The lure of lycra
Mark Hadlow believes middle- aged men in Lycra are the most polarising of breeds, but that most people are related to or have sneered at one. They'll all be able to associate with his new play, MAMIL.
Hadlow himself has been a MAMIL, a Lycra-clad push-biker, and the experience was the catalyst for the play, written by his friend Gregory Cooper, in which Hadlow plays 10 characters, including a bike.
Hadlow, most recently Dori the dwarf in The Hobbit trilogy, has, theatrically, progressed from a SNAG - a sensitive new age guy - to a MAMIL. SNAG was his 1990s solo play, at a younger, more delicate time of his life.
MAMIL finds him at 56, undeniably middle-aged and starring solo in a tailormade play featuring Bryan Cook, a property developer riding financially high on leaky homes but unhappy inside. Not that Hadlow is internally at sea in middle age.
"I'm proud to be 56," he says. "It's a great challenge to be practising a craft that is challenging physically and mentally. It keeps you on a learning curve and if you're not learning all the time you stagnate. You always have to be learning. Maturity brings a lot of good things with it."
Hadlow's brush with MAMILs came in 2011 when he was making a strenuous effort to keep fit for his Hobbit role. A couple of his mates ride in a Wellington peloton - "I like that word" - and, Lycra be damned, he decided to join them, "to see if I liked it, just mates, getting together to ride, four or five of them. Three of them are called Mike.
"They introduced me to a huge, wider world of discussion, on health, business, personal issues, marriage issues, all sorts of political discussions openly aired. It was a wonderful, evocative time, a mobile men's group."
Anyone who said something precious was taken to task, he adds. "It was akin to mateship, guys on a bike without the beer in the pub."
It was also, he says, "extremely healthy. Riding 60 kilometres in a day, your bum becomes pretty tough.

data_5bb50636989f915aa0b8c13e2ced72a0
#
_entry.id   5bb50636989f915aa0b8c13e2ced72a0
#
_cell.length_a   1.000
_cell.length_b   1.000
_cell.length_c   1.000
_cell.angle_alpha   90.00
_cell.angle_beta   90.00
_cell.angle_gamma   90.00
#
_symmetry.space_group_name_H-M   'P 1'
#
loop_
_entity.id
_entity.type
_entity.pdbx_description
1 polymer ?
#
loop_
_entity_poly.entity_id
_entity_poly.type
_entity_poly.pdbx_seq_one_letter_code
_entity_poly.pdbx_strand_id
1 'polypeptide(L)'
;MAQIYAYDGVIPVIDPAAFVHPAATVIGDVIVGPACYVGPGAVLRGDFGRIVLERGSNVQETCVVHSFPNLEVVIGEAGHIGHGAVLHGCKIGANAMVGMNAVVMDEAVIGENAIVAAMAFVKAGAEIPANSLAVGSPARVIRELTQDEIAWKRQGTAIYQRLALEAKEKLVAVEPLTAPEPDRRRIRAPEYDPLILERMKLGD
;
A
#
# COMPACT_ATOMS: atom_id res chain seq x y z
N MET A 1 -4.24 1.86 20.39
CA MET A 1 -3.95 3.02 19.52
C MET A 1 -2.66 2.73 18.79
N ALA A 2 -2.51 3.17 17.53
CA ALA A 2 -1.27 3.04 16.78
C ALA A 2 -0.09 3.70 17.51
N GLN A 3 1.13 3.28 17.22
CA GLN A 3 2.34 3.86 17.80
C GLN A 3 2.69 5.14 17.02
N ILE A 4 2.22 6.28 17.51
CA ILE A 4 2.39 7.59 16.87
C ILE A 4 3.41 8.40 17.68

"A lot of people's opinion is how could you ride a bike in Lycra and be normal. They're more than normal.
"I had an idea, riding with these guys, that it would make a great one-man show, the new SNAG. They'd be horrified to be called SNAGs. I thought it would be fun and went to see if Greg would be interested in writing it. He said: 'Oh my god, that sounds fantastic'."
MAMIL opened in Auckland. Hadlow and mates attended the premier in Lycra.
Hadlow, who has been in 130 plays, and in musicals, films, on television, in commercials and doing voice-overs, says he has "never felt so complete as a performer" as in MAMIL - "how the audience reacted, how I was reacting in tune with the audience, completely as one. By the end of it people were standing up clapping and cheering, and so was I."
The moral of MAMIL is, he says: "No matter how good you think you are, you can fall, but you have the ability to build yourself up again, to something better and nicer. I like to think you have a moral code. If you let it slip you've got to climb back out of it.
"Bryan climbs back out of the abyss he creates himself. It is a comedy but a real story."
Hadlow is longing for the Wellington opening.
"I can't wait to get back on the boards on Friday night. I really can't wait. I'm walking on coals. I just can't wait to get back in there. After 35 years as an actor, that's what it's all about, challenge, and a project that satisfies you and people enjoy it."
AFTER the Wellington season, MAMIL will play three nights in Martinborough, where Hadlow lives, in aid of its town hall rebuild. He anticipates taking the play to Taupo at bike-race time in November, performing in other New Zealand centres and provincial towns and, eventually, overseas. "We've had interest from England and Scotland and someone's looking into Australia."
MAMIL is not the only project he has on the go. In his other life, Hadlow, son of a navy chaplain, is a Royal New Zealand Navy reservist, Lieutenant Commander Hadlow, number V21369. Being a trumpet player in the navy band preceded him becoming an actor and he rejoined a few years ago. He's creative director for Operation Neptune, the 2016 celebration of the navy's 75th anniversary.
Balls, receptions, parades, ship- based productions and a collaboration with the Royal New Zealand Ballet are planned.
"The Royal Navy has taken a bit of a back seat to MAMIL," he says, "but it will blow up for 2016. We'll be bringing the navy to New Zealand, there will be so many things happening."
It will mark, he says, "75 years of pride.
"I'm very pleased to wear the uniform. I sang the national anthem at Gallipoli last year, at the dawn service. I've never been so nervous or proud. It was the most extraordinary moment of my life, I think."
-MAMIL is at Prefab Hall, 14 Jessie St, Wellington, tomorrow until September 20.
The Dominion Post